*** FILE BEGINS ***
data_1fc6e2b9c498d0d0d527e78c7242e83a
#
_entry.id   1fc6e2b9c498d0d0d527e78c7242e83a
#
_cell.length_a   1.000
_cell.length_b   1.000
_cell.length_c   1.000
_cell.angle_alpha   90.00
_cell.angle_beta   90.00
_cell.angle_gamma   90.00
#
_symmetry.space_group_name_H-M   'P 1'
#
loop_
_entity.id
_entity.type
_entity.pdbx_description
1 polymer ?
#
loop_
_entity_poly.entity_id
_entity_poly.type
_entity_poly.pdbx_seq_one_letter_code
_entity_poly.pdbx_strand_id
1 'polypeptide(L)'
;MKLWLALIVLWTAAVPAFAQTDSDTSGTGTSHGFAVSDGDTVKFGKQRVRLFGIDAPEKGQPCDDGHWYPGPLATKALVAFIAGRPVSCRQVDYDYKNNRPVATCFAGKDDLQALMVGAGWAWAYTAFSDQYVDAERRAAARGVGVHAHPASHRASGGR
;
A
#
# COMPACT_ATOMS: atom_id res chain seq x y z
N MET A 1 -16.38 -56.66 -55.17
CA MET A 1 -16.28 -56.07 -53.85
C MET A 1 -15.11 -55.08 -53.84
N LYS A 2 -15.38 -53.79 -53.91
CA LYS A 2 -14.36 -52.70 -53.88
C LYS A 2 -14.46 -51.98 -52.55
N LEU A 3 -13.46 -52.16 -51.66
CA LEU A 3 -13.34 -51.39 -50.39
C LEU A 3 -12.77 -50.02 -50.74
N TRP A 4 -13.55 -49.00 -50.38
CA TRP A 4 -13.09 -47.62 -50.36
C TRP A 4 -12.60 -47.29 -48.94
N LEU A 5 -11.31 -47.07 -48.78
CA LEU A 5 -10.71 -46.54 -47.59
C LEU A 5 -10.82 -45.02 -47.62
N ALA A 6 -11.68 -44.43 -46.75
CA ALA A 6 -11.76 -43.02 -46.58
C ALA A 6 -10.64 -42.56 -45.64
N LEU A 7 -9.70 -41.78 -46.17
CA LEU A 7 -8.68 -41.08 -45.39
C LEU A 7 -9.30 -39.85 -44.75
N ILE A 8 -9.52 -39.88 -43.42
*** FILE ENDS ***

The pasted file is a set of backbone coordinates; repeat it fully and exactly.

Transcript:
data_1fc6e2b9c498d0d0d527e78c7242e83a
#
_entry.id   1fc6e2b9c498d0d0d527e78c7242e83a
#
_cell.length_a   1.000
_cell.length_b   1.000
_cell.length_c   1.000
_cell.angle_alpha   90.00
_cell.angle_beta   90.00
_cell.angle_gamma   90.00
#
_symmetry.space_group_name_H-M   'P 1'
#
loop_
_entity.id
_entity.type
_entity.pdbx_description
1 polymer ?
#
loop_
_entity_poly.entity_id
_entity_poly.type
_entity_poly.pdbx_seq_one_letter_code
_entity_poly.pdbx_strand_id
1 'polypeptide(L)'
;MKLWLALIVLWTAAVPAFAQTDSDTSGTGTSHGFAVSDGDTVKFGKQRVRLFGIDAPEKGQPCDDGHWYPGPLATKALVAFIAGRPVSCRQVDYDYKNNRPVATCFAGKDDLQALMVGAGWAWAYTAFSDQYVDAERRAAARGVGVHAHPASHRASGGR
;
A
#
# COMPACT_ATOMS: atom_id res chain seq x y z
N MET A 1 -16.38 -56.66 -55.17
CA MET A 1 -16.28 -56.07 -53.85
C MET A 1 -15.11 -55.08 -53.84
N LYS A 2 -15.38 -53.79 -53.91
CA LYS A 2 -14.36 -52.70 -53.88
C LYS A 2 -14.46 -51.98 -52.55
N LEU A 3 -13.46 -52.16 -51.66
CA LEU A 3 -13.34 -51.39 -50.39
C LEU A 3 -12.77 -50.02 -50.74
N TRP A 4 -13.55 -49.00 -50.38
CA TRP A 4 -13.09 -47.62 -50.36
C TRP A 4 -12.60 -47.29 -48.94
N LEU A 5 -11.31 -47.07 -48.78
CA LEU A 5 -10.71 -46.54 -47.59
C LEU A 5 -10.82 -45.02 -47.62
N ALA A 6 -11.68 -44.43 -46.75
CA ALA A 6 -11.76 -43.02 -46.58
C ALA A 6 -10.64 -42.56 -45.64
N LEU A 7 -9.70 -41.78 -46.17
CA LEU A 7 -8.68 -41.08 -45.39
C LEU A 7 -9.30 -39.85 -44.75
N ILE A 8 -9.52 -39.88 -43.42